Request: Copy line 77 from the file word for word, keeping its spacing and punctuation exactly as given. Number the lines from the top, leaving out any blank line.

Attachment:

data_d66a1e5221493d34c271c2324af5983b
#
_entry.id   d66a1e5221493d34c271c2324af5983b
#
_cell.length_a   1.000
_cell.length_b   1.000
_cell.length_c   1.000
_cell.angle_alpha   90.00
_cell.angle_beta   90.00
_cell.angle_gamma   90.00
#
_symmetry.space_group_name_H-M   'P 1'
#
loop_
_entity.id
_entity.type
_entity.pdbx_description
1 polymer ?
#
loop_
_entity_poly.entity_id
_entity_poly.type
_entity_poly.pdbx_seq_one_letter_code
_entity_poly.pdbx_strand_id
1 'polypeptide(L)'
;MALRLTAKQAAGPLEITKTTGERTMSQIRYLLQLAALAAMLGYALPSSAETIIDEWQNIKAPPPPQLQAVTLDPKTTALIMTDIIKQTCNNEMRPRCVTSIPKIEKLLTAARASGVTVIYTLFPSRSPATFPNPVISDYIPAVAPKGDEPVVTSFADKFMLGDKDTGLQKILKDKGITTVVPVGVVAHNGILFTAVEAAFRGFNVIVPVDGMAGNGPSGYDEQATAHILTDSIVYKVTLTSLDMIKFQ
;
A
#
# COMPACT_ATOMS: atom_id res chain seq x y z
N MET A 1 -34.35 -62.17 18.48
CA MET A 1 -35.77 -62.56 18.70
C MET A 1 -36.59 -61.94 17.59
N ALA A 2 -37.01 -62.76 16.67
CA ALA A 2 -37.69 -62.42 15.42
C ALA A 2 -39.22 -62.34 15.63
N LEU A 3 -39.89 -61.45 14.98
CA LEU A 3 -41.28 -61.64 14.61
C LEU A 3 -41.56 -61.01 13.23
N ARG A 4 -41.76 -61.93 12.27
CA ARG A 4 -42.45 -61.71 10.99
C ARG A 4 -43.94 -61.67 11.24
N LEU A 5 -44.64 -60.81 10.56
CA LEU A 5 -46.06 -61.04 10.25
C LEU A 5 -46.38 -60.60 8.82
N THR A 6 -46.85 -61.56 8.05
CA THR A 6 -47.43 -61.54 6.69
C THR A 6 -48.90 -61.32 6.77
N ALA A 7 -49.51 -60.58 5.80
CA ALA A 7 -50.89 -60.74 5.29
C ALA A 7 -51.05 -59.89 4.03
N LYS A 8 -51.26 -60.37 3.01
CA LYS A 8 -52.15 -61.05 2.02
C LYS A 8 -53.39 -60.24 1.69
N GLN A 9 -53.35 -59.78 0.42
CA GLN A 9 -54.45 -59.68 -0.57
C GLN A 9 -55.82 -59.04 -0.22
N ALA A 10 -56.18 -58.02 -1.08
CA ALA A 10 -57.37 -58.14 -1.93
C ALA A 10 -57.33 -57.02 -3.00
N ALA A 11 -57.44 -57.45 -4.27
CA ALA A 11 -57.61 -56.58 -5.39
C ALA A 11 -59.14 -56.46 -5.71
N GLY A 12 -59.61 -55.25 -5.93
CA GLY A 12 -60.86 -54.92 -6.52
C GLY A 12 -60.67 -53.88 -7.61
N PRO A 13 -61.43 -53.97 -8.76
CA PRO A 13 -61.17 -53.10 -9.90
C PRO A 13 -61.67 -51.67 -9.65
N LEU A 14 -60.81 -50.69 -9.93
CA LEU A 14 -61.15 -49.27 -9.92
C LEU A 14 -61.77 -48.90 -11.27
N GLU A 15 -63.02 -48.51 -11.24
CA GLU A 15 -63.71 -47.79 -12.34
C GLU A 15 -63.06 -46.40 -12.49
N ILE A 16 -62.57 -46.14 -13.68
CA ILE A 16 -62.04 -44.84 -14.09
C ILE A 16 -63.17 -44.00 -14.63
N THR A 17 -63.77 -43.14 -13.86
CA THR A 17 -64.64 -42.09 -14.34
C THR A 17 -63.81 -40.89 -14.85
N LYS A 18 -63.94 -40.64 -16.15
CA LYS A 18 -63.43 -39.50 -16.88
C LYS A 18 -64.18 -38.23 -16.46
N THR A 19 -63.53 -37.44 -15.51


CA ILE A 16 -62.04 -44.84 -14.09